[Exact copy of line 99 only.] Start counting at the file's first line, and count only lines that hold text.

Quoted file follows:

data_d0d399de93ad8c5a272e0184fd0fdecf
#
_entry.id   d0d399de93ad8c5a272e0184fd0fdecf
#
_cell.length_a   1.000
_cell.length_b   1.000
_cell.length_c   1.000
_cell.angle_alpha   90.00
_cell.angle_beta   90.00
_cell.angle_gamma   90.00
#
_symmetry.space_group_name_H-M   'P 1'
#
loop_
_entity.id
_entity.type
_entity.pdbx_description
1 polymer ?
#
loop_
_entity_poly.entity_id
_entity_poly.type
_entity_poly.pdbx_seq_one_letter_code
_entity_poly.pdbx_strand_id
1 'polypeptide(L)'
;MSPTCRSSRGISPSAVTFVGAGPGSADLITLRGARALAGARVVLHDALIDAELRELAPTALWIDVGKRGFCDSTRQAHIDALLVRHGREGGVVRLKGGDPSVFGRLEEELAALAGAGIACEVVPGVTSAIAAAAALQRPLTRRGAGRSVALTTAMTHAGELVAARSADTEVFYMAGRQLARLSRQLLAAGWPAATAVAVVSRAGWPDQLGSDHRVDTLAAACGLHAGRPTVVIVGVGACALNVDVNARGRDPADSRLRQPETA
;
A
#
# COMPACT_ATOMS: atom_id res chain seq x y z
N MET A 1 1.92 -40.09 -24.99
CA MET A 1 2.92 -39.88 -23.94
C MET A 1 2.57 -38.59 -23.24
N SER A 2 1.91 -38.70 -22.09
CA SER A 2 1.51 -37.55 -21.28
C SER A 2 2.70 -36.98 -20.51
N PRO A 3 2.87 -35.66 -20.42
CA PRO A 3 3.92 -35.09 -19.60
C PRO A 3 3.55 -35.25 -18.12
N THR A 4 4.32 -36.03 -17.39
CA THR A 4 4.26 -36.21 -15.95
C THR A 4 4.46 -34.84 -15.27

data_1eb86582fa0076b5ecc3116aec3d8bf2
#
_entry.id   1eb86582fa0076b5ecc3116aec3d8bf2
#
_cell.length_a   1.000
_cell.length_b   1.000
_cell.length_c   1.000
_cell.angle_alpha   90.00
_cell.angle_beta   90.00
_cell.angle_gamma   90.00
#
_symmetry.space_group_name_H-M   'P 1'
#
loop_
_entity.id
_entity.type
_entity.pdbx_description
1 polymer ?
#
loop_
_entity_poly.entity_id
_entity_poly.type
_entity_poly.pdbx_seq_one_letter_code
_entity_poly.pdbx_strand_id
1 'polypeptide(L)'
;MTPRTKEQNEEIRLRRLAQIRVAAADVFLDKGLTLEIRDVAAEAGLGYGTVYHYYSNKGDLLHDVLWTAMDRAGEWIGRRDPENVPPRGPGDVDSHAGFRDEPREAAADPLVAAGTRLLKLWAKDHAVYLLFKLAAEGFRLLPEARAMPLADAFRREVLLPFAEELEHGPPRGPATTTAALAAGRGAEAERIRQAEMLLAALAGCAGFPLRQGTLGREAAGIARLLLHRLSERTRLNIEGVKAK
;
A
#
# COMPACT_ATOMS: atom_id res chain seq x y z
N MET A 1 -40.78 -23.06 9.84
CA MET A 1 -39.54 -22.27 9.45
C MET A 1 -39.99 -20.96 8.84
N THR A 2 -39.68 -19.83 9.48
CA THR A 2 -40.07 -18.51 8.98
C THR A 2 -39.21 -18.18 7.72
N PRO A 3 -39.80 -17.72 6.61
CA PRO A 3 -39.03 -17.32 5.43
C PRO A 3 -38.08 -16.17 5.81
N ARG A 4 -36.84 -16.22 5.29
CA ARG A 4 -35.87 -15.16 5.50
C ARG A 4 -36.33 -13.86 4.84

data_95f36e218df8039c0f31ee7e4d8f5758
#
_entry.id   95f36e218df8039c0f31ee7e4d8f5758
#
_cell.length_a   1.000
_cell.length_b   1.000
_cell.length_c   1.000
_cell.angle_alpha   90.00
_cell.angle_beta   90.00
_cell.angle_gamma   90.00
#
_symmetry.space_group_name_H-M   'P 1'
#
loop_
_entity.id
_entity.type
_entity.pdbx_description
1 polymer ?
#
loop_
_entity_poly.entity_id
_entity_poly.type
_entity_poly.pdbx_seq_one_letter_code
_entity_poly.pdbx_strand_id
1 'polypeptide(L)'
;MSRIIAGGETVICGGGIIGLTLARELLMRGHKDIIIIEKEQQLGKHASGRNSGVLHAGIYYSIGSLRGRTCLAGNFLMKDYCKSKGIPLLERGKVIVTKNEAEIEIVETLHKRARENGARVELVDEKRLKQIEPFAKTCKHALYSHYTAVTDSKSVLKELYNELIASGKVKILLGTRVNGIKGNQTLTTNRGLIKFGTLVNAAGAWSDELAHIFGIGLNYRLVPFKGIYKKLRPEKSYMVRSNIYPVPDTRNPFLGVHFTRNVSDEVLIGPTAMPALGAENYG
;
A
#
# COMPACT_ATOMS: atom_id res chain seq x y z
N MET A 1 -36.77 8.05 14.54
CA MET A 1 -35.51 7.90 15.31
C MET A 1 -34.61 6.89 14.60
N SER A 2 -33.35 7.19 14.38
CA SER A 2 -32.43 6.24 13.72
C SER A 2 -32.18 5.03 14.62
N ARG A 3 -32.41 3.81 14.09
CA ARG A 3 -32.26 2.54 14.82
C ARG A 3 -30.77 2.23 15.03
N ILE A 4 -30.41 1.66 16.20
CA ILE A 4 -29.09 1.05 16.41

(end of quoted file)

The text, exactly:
_entity.id